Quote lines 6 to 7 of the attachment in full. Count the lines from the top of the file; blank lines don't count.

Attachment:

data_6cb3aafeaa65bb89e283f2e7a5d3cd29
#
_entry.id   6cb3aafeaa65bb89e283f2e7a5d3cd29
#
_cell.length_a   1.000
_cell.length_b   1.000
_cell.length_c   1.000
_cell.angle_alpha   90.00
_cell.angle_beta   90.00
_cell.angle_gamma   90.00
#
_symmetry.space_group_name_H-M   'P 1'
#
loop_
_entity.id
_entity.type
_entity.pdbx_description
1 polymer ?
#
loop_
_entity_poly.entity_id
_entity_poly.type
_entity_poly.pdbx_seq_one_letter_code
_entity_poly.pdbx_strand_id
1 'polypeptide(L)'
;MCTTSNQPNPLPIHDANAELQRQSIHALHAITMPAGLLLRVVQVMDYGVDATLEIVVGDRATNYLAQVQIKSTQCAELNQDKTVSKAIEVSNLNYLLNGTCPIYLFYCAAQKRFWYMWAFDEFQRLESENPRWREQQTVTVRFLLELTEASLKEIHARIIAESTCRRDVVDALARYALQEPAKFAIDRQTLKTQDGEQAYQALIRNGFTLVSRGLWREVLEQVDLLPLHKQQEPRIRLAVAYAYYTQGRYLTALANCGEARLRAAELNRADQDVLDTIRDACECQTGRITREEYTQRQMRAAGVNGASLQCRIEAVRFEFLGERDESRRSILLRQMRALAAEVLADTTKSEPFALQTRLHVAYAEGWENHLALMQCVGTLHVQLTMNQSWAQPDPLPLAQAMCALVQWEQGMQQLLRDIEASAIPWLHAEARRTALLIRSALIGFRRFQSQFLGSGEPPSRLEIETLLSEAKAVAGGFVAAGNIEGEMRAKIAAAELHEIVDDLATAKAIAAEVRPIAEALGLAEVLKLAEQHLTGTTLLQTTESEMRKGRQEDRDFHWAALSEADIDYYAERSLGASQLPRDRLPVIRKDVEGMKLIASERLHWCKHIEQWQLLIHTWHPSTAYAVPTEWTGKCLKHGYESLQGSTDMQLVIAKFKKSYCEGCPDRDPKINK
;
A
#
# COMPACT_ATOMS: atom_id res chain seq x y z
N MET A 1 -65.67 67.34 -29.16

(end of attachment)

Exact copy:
_cell.length_b   1.000
_cell.length_c   1.000